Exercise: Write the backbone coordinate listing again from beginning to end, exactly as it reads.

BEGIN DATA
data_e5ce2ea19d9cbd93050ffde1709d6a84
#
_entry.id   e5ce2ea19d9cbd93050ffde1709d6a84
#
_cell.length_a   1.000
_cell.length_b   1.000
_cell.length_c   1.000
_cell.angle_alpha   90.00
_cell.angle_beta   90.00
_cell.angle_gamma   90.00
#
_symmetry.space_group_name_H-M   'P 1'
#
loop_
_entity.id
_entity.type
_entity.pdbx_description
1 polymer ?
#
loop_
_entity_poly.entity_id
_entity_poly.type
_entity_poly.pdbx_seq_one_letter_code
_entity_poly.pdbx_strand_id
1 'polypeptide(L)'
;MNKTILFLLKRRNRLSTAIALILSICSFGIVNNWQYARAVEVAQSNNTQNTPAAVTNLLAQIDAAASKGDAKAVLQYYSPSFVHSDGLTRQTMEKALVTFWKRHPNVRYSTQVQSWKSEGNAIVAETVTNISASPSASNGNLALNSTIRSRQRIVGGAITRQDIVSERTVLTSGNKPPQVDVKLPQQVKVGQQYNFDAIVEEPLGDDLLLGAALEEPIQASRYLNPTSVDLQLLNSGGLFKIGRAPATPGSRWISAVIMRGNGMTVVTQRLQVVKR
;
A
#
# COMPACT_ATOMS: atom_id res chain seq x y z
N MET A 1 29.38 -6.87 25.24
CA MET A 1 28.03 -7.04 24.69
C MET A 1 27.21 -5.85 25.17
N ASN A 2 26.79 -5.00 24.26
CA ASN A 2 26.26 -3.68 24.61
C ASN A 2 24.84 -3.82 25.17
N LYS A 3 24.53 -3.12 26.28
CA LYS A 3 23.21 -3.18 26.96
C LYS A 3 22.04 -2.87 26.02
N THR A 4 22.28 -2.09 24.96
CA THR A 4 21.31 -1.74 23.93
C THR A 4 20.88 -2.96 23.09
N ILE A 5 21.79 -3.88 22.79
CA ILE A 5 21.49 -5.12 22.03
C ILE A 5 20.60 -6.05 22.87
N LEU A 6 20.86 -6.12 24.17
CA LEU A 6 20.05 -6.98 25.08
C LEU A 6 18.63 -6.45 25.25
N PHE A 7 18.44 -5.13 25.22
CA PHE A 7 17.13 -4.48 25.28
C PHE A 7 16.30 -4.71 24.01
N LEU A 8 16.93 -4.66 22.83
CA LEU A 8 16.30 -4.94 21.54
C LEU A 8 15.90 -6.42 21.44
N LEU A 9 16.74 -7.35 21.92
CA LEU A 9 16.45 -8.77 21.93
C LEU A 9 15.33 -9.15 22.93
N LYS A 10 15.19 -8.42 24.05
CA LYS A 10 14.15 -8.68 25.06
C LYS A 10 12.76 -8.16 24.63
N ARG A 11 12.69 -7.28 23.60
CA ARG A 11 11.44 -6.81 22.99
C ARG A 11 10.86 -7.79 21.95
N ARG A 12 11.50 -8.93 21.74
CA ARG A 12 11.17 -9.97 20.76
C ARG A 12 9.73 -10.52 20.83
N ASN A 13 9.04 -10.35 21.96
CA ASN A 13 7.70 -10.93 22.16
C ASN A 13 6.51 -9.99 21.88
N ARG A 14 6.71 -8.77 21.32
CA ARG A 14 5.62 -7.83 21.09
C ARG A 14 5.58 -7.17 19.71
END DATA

data_e5ce2ea19d9cbd93050ffde1709d6a84
#
_entry.id   e5ce2ea19d9cbd93050ffde1709d6a84
#
_cell.length_a   1.000
_cell.length_b   1.000
_cell.length_c   1.000
_cell.angle_alpha   90.00
_cell.angle_beta   90.00
_cell.angle_gamma   90.00
#
_symmetry.space_group_name_H-M   'P 1'
#
loop_
_entity.id
_entity.type
_entity.pdbx_description
1 polymer ?
#
loop_
_entity_poly.entity_id
_entity_poly.type
_entity_poly.pdbx_seq_one_letter_code
_entity_poly.pdbx_strand_id
1 'polypeptide(L)'
;MNKTILFLLKRRNRLSTAIALILSICSFGIVNNWQYARAVEVAQSNNTQNTPAAVTNLLAQIDAAASKGDAKAVLQYYSPSFVHSDGLTRQTMEKALVTFWKRHPNVRYSTQVQSWKSEGNAIVAETVTNISASPSASNGNLALNSTIRSRQRIVGGAITRQDIVSERTVLTSGNKPPQVDVKLPQQVKVGQQYNFDAIVEEPLGDDLLLGAALEEPIQASRYLNPTSVDLQLLNSGGLFKIGRAPATPGSRWISAVIMRGNGMTVVTQRLQVVKR
;
A
#
# COMPACT_ATOMS: atom_id res chain seq x y z
N MET A 1 29.38 -6.87 25.24
CA MET A 1 28.03 -7.04 24.69
C MET A 1 27.21 -5.85 25.17
N ASN A 2 26.79 -5.00 24.26
CA ASN A 2 26.26 -3.68 24.61
C ASN A 2 24.84 -3.82 25.17
N LYS A 3 24.53 -3.12 26.28
CA LYS A 3 23.21 -3.18 26.96
C LYS A 3 22.04 -2.87 26.02
N THR A 4 22.28 -2.09 24.96
CA THR A 4 21.31 -1.74 23.93
C THR A 4 20.88 -2.96 23.09
N ILE A 5 21.79 -3.88 22.79
CA ILE A 5 21.49 -5.12 22.03
C ILE A 5 20.60 -6.05 22.87
N LEU A 6 20.86 -6.12 24.17
CA LEU A 6 20.05 -6.98 25.08
C LEU A 6 18.63 -6.45 25.25
N PHE A 7 18.44 -5.13 25.22
CA PHE A 7 17.13 -4.48 25.28
C PHE A 7 16.30 -4.71 24.01
N LEU A 8 16.93 -4.66 22.83
CA LEU A 8 16.30 -4.94 21.54
C LEU A 8 15.90 -6.42 21.44
N LEU A 9 16.74 -7.35 21.92
CA LEU A 9 16.45 -8.77 21.93
C LEU A 9 15.33 -9.15 22.93
N LYS A 10 15.19 -8.42 24.05
CA LYS A 10 14.15 -8.68 25.06
C LYS A 10 12.76 -8.16 24.63
N ARG A 11 12.69 -7.28 23.60
CA ARG A 11 11.44 -6.81 22.99
C ARG A 11 10.86 -7.79 21.95
N ARG A 12 11.50 -8.93 21.74
CA ARG A 12 11.17 -9.97 20.76
C ARG A 12 9.73 -10.52 20.83
N ASN A 13 9.04 -10.35 21.96
CA ASN A 13 7.70 -10.93 22.16
C ASN A 13 6.51 -9.99 21.88
N ARG A 14 6.71 -8.77 21.32
CA ARG A 14 5.62 -7.83 21.09
C ARG A 14 5.58 -7.17 19.71